It’s no secret that I love Riesling. I love everything about Riesling and every style it is made in. Just a few days ago, I picked up a cellar of wines that had a substantial collection of aged Riesling – and promptly opened a 1992 Leeuwin Estate Art Series Riesling, 1998 Pewsey Vale Riesling and 1995 Leo Buring Leonay Riesling – all still holding up beautifully. This got me thinking about 2019 Six Nations Wine Challenge, the mountain of admin and logistics ahead of me, and where the standout wines would come from this year.
I have found in discussions with Trade (Wine Retailers, Wholesalers, writers etc) as well as wine collectors, wine lovers & occasional drinkers over the past 3 years that the general awareness of Canadian wine is very low indeed (or at least on this side of the world). Most people don’t know that Canada produces wines – sure they’ve heard of Inniskillin, but that’s about all – disappointing, but equally exciting.
I sit in a very fortunate & unique position to be able to compile information first hand, as a result of the data at my disposal when running the Six Nations Wine Challenge (for those of you reading this but who don’t know about the Six Nations, please be sure to sign-up to be kept in the loop). So, It’s time to do my bit from this side of the world and tell everyone just how wonderful Canadian wine is… and not just Riesling! But more on that in future posts.
I want to keep these posts informative, interesting, entertaining and engaging. No cardigans here thanks! To set the scene, my desk is a complete mess – there are bottles pending write up encroaching on the space needed for my mouse, a few piles of paper, a cold coffee, PC cables everywhere… but some sweet rock n roll tracks (Stevie Nicks & Tom Petty, Led Zeppelin, Alice in Chains – for those playing at home) are filling the air on this wet & grey Sydney morning & I’m smiling! Let’s get into this.
Riesling – a snap shot.
Riesling is found within most winemaking regions around the world. This delicious variety is used in the production of dry wine and is equally well suited to dessert wine and Icewine. Its origins date all the way back to 15th century Germany. Recent technology has determined that one of the parents of Riesling is a grape called Gouais Blanc, a grape that is rarely found today.
Riesling produces a pale-coloured, light to medium-bodied white wine. It tends to have an initial signature aroma of petrol or gasoline, which gives way to very aromatic notes of pear, apple, nectarine, apricot, and hints of honey and ginger. Riesling wines are typically very high in acid; they are also often off-dry but can be produced in a dry style. Although Riesling is often consumed young, it has high acidity and can benefit from ageing. Riesling is very versatile in terms of food pairings, but tends to go especially well with spicy dishes – the acidity and sugar will balance out the heat.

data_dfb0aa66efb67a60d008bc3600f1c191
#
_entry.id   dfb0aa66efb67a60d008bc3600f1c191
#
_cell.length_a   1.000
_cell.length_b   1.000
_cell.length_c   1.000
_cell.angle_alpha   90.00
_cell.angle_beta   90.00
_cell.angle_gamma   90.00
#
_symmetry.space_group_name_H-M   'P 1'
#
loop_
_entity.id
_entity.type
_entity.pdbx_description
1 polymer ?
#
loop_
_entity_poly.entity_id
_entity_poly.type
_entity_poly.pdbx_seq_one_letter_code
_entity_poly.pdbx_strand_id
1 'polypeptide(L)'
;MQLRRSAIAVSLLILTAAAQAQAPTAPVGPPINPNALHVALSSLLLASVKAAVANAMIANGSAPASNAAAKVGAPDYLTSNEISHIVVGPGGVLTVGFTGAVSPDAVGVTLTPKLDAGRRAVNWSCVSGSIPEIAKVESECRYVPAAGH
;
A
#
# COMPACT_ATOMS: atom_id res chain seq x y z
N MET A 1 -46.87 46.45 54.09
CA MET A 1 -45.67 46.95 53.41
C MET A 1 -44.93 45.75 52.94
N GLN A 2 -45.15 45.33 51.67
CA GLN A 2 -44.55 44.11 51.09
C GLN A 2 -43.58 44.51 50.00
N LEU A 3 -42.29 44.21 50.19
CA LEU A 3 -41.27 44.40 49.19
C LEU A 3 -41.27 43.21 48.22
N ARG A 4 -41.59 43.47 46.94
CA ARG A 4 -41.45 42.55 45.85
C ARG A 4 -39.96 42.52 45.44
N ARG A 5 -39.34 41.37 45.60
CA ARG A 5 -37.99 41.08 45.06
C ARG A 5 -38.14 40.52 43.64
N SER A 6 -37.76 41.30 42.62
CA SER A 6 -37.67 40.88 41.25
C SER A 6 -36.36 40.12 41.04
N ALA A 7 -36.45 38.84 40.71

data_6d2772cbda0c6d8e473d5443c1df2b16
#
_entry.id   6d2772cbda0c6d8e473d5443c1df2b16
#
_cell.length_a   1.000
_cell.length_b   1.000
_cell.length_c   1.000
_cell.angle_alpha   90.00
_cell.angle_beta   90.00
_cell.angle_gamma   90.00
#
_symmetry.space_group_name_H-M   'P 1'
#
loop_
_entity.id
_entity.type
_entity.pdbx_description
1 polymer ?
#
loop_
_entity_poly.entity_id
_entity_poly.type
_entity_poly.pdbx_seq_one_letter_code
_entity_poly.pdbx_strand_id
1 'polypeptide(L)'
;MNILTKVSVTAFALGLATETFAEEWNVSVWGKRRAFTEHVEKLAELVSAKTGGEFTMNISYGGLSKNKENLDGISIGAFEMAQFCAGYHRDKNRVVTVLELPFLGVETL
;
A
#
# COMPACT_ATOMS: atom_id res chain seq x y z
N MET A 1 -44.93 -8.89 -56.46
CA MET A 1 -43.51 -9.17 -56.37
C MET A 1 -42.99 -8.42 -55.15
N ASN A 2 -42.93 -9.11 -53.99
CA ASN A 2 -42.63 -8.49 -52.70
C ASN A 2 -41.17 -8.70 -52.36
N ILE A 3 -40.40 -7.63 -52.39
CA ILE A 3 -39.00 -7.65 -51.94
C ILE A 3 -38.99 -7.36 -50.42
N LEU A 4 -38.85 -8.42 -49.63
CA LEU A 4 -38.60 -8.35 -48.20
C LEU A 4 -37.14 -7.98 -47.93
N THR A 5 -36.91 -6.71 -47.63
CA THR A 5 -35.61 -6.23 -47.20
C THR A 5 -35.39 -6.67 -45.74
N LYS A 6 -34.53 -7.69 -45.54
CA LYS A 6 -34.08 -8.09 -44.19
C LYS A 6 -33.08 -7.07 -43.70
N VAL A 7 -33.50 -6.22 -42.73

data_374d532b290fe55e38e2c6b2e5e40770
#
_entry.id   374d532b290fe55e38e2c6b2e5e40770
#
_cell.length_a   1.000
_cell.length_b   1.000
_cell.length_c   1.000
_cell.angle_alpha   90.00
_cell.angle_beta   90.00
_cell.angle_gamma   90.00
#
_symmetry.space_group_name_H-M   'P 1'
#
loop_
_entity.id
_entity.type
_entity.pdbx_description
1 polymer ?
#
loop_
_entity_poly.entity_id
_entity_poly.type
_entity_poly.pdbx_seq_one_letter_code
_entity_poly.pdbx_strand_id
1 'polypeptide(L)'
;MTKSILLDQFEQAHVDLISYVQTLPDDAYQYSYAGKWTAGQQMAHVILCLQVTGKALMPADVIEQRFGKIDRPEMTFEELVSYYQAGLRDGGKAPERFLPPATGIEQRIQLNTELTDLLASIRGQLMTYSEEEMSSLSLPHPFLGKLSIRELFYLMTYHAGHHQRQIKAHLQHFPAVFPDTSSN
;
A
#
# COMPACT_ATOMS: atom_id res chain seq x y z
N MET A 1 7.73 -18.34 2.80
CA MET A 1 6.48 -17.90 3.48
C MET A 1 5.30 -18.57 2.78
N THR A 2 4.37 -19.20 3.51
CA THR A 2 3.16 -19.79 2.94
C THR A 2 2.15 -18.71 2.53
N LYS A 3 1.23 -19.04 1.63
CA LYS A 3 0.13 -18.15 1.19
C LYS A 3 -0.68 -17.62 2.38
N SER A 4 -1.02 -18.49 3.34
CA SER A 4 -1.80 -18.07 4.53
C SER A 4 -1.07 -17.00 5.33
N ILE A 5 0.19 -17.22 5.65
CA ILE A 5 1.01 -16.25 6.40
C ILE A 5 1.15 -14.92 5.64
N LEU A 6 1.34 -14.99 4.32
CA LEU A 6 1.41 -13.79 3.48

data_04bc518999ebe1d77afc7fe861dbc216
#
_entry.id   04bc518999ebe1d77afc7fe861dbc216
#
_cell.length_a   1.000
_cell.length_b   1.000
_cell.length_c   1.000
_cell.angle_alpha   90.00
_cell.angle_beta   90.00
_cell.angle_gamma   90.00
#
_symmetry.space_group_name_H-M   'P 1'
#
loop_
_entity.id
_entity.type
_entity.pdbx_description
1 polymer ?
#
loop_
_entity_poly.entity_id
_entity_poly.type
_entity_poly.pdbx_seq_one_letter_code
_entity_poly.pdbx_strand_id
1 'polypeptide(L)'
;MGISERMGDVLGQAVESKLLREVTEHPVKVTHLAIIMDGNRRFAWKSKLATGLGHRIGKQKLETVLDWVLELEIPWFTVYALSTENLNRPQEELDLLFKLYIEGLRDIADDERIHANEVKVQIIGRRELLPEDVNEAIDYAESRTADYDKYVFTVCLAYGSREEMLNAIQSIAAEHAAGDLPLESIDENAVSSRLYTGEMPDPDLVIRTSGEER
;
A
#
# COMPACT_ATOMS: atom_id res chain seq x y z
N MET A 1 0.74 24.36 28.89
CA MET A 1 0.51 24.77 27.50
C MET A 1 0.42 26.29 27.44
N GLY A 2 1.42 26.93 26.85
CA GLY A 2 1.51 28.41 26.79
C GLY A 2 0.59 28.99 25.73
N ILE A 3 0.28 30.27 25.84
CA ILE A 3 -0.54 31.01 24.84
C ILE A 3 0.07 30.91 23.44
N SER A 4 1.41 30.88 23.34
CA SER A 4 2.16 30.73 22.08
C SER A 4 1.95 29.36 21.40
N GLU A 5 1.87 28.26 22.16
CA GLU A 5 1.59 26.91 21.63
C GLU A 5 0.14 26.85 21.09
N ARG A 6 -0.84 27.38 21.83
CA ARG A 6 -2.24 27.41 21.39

The Niagara Peninsula is one of the most acclaimed grape-growing and winemaking regions in Canada. Many of the wineries are small, producing limited batches of wines available only at cellar door.
The large wineries in Niagara have made a huge impact for Canadian wine on the world stage over the years, paving the way for all producers – this impact continues to grow. At the 2018 Six Nations Wine Challenge, Thirty Bench Winemaker’s Blend Riesling 2016 took out the Trophy for best Riesling, second year in a row. In fact, Canada dominated this class with 6 Rieslings in top medal positions. A full list of Canadian winners with Judges Comments follows:
Trophy: Thirty Bench Winemaker’s Blend Riesling 2016 – Niagara Peninsula
- Michael Fridjhon (South Africa) – “Very good fruit, some terpenes, dry-ish”
- Patrick Comiskey (USA) – “Pineapple and apple, lean, dried apple finish”
- Christopher Waters (Canada) – “Fresh intense nose. Juicy and complex. Exciting style. Fresh and fleshy”
Runner Up Double Gold: Thirty Bench Small Lot Wood Post Riesling 2016 – Beamsville Bench
- Michael Fridjhon (South Africa) – “Ripe, sweetish, very good balance”
- Patrick Comiskey (USA) – “Raspy and grainy. Spiced apple. Med dry. Lovely depth and persistence, lingers on mouth beautifully. Fresh and looselimbed. “
- Christopher Waters (Canada) – “Bursting with ripe fruit. Delicious. Intense. Balance. Pure. Refreshing. Serious! “
Runner Up Double Gold: Two Sisters Riesling 2016 – Niagara Escarpment